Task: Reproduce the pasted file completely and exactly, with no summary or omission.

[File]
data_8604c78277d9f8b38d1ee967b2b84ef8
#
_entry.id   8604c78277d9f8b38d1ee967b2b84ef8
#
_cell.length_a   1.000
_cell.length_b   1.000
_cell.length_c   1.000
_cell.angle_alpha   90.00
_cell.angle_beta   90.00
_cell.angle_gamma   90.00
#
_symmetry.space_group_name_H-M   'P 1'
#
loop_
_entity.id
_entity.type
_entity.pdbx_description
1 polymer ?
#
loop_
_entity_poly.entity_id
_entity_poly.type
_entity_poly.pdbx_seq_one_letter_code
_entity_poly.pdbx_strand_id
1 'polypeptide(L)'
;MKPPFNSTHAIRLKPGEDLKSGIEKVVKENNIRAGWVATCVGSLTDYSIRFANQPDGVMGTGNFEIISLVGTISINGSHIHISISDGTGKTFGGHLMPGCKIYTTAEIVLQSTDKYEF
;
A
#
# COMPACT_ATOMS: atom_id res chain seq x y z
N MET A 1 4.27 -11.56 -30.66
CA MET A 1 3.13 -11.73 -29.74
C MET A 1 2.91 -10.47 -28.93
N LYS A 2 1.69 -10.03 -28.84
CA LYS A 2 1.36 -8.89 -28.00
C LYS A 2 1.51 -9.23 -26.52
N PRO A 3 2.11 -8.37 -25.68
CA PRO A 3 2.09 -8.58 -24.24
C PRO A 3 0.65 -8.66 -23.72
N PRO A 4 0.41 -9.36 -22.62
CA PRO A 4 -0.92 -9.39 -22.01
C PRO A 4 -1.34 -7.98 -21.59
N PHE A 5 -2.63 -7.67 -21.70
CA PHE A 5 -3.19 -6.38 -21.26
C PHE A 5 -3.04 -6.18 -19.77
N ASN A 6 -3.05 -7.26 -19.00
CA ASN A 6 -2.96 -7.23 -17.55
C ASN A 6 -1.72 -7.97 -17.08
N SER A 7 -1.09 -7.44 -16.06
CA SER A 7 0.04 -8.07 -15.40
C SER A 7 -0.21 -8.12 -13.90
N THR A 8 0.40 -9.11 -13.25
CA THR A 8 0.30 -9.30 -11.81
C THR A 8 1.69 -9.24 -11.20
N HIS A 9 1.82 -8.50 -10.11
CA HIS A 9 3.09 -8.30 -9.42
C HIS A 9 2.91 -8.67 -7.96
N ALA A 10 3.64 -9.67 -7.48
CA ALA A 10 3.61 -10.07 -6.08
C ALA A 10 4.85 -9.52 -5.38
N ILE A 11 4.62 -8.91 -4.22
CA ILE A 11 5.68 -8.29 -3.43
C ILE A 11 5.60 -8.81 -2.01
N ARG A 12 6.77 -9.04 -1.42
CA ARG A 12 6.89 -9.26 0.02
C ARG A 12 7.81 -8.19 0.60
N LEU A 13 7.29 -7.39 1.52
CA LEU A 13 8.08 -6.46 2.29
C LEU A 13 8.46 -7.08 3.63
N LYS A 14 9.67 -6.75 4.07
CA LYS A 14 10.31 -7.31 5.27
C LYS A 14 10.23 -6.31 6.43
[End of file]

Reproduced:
data_8604c78277d9f8b38d1ee967b2b84ef8
#
_entry.id   8604c78277d9f8b38d1ee967b2b84ef8
#
_cell.length_a   1.000
_cell.length_b   1.000
_cell.length_c   1.000
_cell.angle_alpha   90.00
_cell.angle_beta   90.00
_cell.angle_gamma   90.00
#
_symmetry.space_group_name_H-M   'P 1'
#
loop_
_entity.id
_entity.type
_entity.pdbx_description
1 polymer ?
#
loop_
_entity_poly.entity_id
_entity_poly.type
_entity_poly.pdbx_seq_one_letter_code
_entity_poly.pdbx_strand_id
1 'polypeptide(L)'
;MKPPFNSTHAIRLKPGEDLKSGIEKVVKENNIRAGWVATCVGSLTDYSIRFANQPDGVMGTGNFEIISLVGTISINGSHIHISISDGTGKTFGGHLMPGCKIYTTAEIVLQSTDKYEF
;
A
#
# COMPACT_ATOMS: atom_id res chain seq x y z
N MET A 1 4.27 -11.56 -30.66
CA MET A 1 3.13 -11.73 -29.74
C MET A 1 2.91 -10.47 -28.93
N LYS A 2 1.69 -10.03 -28.84
CA LYS A 2 1.36 -8.89 -28.00
C LYS A 2 1.51 -9.23 -26.52
N PRO A 3 2.11 -8.37 -25.68
CA PRO A 3 2.09 -8.58 -24.24
C PRO A 3 0.65 -8.66 -23.72
N PRO A 4 0.41 -9.36 -22.62
CA PRO A 4 -0.92 -9.39 -22.01
C PRO A 4 -1.34 -7.98 -21.59
N PHE A 5 -2.63 -7.67 -21.70
CA PHE A 5 -3.19 -6.38 -21.26
C PHE A 5 -3.04 -6.18 -19.77
N ASN A 6 -3.05 -7.26 -19.00
CA ASN A 6 -2.96 -7.23 -17.55
C ASN A 6 -1.72 -7.97 -17.08
N SER A 7 -1.09 -7.44 -16.06
CA SER A 7 0.04 -8.07 -15.40
C SER A 7 -0.21 -8.12 -13.90
N THR A 8 0.40 -9.11 -13.25
CA THR A 8 0.30 -9.30 -11.81
C THR A 8 1.69 -9.24 -11.20
N HIS A 9 1.82 -8.50 -10.11
CA HIS A 9 3.09 -8.30 -9.42
C HIS A 9 2.91 -8.67 -7.96
N ALA A 10 3.64 -9.67 -7.48
CA ALA A 10 3.61 -10.07 -6.08
C ALA A 10 4.85 -9.52 -5.38
N ILE A 11 4.62 -8.91 -4.22
CA ILE A 11 5.68 -8.29 -3.43
C ILE A 11 5.60 -8.81 -2.01
N ARG A 12 6.77 -9.04 -1.42
CA ARG A 12 6.89 -9.26 0.02
C ARG A 12 7.81 -8.19 0.60
N LEU A 13 7.29 -7.39 1.52
CA LEU A 13 8.08 -6.46 2.29
C LEU A 13 8.46 -7.08 3.63
N LYS A 14 9.67 -6.75 4.07
CA LYS A 14 10.31 -7.31 5.27
C LYS A 14 10.23 -6.31 6.43